HMA Mix Types
The most common type of flexible pavement surfacing in the U.S. is hot mix asphalt (HMA). Hot mix asphalt is known by many different names such as hot mix, asphalt concrete (AC or ACP), asphalt, blacktop or bitumen. For clarity, this Guide makes a conscious effort to consistently refer to this material as HMA. HMA is distinguished by its design and production methods (as described in this Guide) and includes traditional dense-graded mixes as well as stone matrix asphalt (SMA) and various open-graded HMAs. Typically agencies consider other types of asphalt-based pavement surfaces such as fog seals, slurry seals and BSTs to be maintenance treatments and are therefore covered in the Maintenance & Rehabilitation section. Reclaimed asphalt pavement (RAP) is generally considered a material within HMA, while forms of in-place recycling are considered separately.
A dense-graded mix is a well-graded HMA intended for general use. When properly designed and constructed, a dense-graded mix is relatively impermeable. Dense-graded mixes are generally referred to by their nominal maximum aggregate size and can further be classified as either fine-graded or coarse-graded. Fine-graded mixes have more fine and sand sized particles than coarse-graded mixes.
Suitable for all pavement layers and for all traffic conditions. Works well for structural, friction, leveling and patching needs.
Well-graded aggregate, asphalt binder (with or without modifiers), RAP
Particulars about dense-graded HMA are covered by the rest of this Guide.
Stone Matrix Asphalt (SMA)
Stone matrix asphalt (SMA), sometimes called stone mastic asphalt, is a gap-graded HMA originally developed in Europe to maximize rutting resistance and durability. The mix design goal is to create stone-on-stone contact within the mixture. Since aggregates do not deform as much as asphalt binder under load, this stone-on-stone contact greatly reduces rutting. SMA is generally more expensive than a typical dense-graded HMA because it requires more durable aggregates, higher asphalt content, modified asphalt binder and fibers. In the right situations it is cost-effective because of its increased rut resistance and improved durability. SMA, has been used in the U.S. since about 1990.
Improved rut resistance and durability. SMA is almost exclusively used for surface courses on high volume interstates and U.S. roads.
Gap-graded aggregate, modified asphalt binder, fiber filler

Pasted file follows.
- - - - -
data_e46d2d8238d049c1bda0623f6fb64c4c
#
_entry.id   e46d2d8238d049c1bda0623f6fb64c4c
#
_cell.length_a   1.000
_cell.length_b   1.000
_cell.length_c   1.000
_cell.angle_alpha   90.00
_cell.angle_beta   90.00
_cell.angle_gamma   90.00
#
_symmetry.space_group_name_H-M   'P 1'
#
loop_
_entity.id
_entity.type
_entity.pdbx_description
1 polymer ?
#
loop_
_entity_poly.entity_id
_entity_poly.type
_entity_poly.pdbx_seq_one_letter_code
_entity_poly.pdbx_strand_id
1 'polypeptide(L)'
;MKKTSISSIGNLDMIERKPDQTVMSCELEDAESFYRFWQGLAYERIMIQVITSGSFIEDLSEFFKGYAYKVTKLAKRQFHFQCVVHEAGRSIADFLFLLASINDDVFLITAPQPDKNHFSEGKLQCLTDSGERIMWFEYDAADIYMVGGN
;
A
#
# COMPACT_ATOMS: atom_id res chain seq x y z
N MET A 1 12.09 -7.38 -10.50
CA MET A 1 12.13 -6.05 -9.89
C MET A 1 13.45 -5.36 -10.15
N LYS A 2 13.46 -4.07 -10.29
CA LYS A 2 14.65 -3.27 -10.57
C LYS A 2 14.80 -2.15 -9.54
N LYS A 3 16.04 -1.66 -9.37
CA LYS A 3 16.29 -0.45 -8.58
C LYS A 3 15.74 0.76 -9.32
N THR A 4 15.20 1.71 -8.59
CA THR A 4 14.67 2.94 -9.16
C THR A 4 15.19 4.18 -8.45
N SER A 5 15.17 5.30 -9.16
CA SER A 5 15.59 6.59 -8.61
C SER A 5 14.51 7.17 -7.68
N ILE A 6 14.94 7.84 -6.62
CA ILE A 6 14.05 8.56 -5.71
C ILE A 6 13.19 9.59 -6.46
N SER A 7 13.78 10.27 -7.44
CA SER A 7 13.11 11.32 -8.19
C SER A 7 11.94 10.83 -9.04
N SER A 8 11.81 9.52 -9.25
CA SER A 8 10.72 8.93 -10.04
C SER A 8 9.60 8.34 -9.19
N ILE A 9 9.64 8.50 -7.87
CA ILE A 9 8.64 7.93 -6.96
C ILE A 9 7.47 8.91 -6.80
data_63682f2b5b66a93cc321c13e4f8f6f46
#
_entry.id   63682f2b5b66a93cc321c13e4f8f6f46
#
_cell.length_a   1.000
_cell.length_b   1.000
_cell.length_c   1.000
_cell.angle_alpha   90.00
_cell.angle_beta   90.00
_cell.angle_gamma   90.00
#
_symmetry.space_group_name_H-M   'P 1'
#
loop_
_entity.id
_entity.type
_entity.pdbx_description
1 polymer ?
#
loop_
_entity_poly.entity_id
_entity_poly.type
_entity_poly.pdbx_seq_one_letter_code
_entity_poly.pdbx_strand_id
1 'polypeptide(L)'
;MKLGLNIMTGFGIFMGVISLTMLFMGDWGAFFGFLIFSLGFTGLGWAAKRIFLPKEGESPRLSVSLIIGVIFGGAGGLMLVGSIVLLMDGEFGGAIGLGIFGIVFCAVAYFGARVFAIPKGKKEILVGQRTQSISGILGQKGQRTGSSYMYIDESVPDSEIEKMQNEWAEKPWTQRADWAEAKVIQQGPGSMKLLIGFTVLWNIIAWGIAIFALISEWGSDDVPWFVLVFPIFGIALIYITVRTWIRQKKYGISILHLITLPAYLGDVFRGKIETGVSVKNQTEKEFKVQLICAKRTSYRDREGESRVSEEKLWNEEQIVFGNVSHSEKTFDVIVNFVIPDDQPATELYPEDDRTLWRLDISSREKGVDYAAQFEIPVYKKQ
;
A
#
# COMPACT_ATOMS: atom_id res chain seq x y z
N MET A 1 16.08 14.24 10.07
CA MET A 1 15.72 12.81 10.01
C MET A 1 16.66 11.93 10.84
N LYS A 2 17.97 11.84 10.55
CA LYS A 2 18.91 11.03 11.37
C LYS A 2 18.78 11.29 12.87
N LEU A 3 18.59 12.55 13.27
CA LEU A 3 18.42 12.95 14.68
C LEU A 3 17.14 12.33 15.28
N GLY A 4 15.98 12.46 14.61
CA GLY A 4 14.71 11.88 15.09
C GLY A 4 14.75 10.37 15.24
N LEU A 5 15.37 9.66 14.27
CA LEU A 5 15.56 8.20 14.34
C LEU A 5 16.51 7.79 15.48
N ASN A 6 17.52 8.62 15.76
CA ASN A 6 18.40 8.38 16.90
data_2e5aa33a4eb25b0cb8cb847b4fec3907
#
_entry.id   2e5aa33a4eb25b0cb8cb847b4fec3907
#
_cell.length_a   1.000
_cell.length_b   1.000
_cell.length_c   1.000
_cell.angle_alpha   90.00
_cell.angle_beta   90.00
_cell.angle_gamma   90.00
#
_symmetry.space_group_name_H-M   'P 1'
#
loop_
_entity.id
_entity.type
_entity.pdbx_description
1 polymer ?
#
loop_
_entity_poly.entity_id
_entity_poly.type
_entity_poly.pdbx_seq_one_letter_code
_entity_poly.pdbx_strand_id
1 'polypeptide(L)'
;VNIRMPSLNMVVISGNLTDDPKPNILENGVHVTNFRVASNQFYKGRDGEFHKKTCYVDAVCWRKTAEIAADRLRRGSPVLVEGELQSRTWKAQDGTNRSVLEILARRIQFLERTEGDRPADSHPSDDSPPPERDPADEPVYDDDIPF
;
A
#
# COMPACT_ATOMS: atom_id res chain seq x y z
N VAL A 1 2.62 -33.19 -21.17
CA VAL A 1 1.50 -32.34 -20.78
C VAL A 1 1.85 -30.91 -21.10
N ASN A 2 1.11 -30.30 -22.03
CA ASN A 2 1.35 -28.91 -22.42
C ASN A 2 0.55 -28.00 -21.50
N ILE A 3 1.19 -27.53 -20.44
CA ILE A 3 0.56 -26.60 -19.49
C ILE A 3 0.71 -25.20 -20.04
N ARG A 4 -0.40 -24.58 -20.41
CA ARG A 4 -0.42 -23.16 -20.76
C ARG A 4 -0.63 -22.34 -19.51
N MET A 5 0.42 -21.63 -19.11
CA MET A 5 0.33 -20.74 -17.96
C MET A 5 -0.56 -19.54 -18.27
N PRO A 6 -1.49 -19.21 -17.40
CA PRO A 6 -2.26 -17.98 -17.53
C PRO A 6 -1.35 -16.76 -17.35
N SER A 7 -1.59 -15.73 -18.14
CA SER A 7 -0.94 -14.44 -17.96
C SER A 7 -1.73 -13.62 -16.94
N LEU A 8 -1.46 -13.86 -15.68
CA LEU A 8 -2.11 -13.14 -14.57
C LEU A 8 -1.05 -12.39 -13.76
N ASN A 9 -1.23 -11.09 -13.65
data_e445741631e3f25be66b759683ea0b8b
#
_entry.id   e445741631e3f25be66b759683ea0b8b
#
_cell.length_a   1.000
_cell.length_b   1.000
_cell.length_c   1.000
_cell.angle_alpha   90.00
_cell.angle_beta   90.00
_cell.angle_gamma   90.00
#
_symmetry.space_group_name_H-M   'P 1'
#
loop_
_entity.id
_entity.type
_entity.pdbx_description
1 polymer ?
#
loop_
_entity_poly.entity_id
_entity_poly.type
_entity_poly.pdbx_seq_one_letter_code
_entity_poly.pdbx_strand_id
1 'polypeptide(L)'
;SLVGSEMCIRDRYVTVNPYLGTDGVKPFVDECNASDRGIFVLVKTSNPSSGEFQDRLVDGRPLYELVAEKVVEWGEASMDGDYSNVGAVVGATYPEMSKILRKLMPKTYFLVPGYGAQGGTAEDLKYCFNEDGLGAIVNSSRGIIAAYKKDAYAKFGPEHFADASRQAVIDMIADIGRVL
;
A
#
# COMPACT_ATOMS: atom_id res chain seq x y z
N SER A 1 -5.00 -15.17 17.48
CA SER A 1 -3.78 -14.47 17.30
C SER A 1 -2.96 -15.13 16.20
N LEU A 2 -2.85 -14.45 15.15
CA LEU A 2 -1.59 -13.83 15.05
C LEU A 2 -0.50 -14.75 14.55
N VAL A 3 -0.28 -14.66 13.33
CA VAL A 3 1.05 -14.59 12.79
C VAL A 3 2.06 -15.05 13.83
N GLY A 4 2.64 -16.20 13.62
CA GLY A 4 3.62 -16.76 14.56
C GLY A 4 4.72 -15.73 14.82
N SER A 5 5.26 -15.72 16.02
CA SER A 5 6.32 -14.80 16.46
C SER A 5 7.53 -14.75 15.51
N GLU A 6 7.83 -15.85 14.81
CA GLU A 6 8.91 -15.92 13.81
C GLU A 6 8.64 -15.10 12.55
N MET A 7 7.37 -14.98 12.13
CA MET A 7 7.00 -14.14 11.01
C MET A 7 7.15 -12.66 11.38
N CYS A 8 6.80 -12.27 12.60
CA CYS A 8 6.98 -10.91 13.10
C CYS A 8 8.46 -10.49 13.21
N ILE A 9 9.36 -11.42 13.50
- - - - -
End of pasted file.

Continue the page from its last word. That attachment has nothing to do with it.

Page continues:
Other reported SMA benefits include wet weather friction (due to a coarser surface texture), lower tire noise (due to a coarser surface texture) and less severe reflective cracking.
Mineral fillers and additives are used to minimize asphalt binder drain-down during construction, increase the amount of asphalt binder used in the mix and to improve mix durability.
Unlike dense-graded mixes and SMA, an open-graded HMA mixture is designed to be water permeable. Open-graded mixes use only crushed stone (or gravel) and a small percentage of manufactured sands. The two most typical open-graded mixes are:
- Open-graded friction course (OGFC). Typically 15 percent air voids and no maximum air voids specified.
- Asphalt treated permeable bases (ATPB). Less stringent specifications than OGFC since it is used only under dense-graded HMA, SMA or portland cement concrete for drainage.
- OGFC – Used for surface courses only. They reduce tire splash/spray in wet weather and typically result in smoother surfaces than dense-graded HMA. Their high air voids reduce tire-road noise by up to 50-percent (10 dBA) (NAPA, 1995).
- ATPB – Used as a drainage layer below dense-graded HMA, SMA or PCC.
Aggregate (crushed stone or gravel and manufactured sands), asphalt binder (with modifiers)
OGFC is more expensive per ton than dense-graded HMA, but the unit weight of the mix when in-place is lower, which partially offsets the higher per-ton cost. The open gradation creates pores in the mix, which are essential to the mix’s proper function. Anything that tends to clog these pores, such as low-speed traffic, excessive dirt on the roadway can degrade performance.
National Asphalt Pavement Association (NAPA). (1995). Thin Hot Mix Asphalt Surfacings, Information Series 110. National Asphalt Pavement Association. Lanham, MD.
National Asphalt Pavement Association (NAPA). (1999). Designing and Constructing SMA Mixtures – State-of-the-Practice, Quality Improvement Series 122. National Asphalt Pavement Association. Landham, MD.
National Asphalt Pavement Association (NAPA). (2000). Recycling Practices for HMA, Special Report 187. National Asphalt Pavement Association. Landham, MD.
National Asphalt Pavement Association (NAPA). (2001). HMA Pavement Mix Type Selection Guide, Information Series 128. National Asphalt Pavement Association. Landham, MD.
Asphalt Pavement Alliance (APA). (2001). Recycling Asphalt Pavement Background. Paper posted on the APA web site.http://www.asphaltalliance.com
Federal Highway Administration (FHWA). (1998). Assessing the Results of the Strategic Highway Research Program. Publication No. FHWA-SA-98-008. Federal Highway Administration. Washington D.C.
Federal Highway Administration. (2001). Reclaimed Asphalt Pavement User Guideline: Asphalt Concrete (Hot Recycling). Web page on the Turner-Fairbanks Highway Research Center web site. http://www.tfhrc.gov/hnr20/recycle/waste/rap132.htm
Federal Highway Administration (FHWA). (2002a). Highway Statistics 2001. Office of Highway Policy Information, Federal Highway Administration. Washington, D.C. http://www.fhwa.dot.gov/ohim/hs01
Northeast Center for Excellence for Pavement Technology (NECEPT). (2001). Superpave System. Web page on the NECEPT web site. The Pennsylvania Transportation Institute, Pennsylvania State University. University Park, PA. http://www.superpave.psu.edu/superpave/system.html.
- National Asphalt Pavement Association (NAPA). (1995). Thin Hot Mix Asphalt Surfacings. National Asphalt Pavement Association. Lanham, MD.↵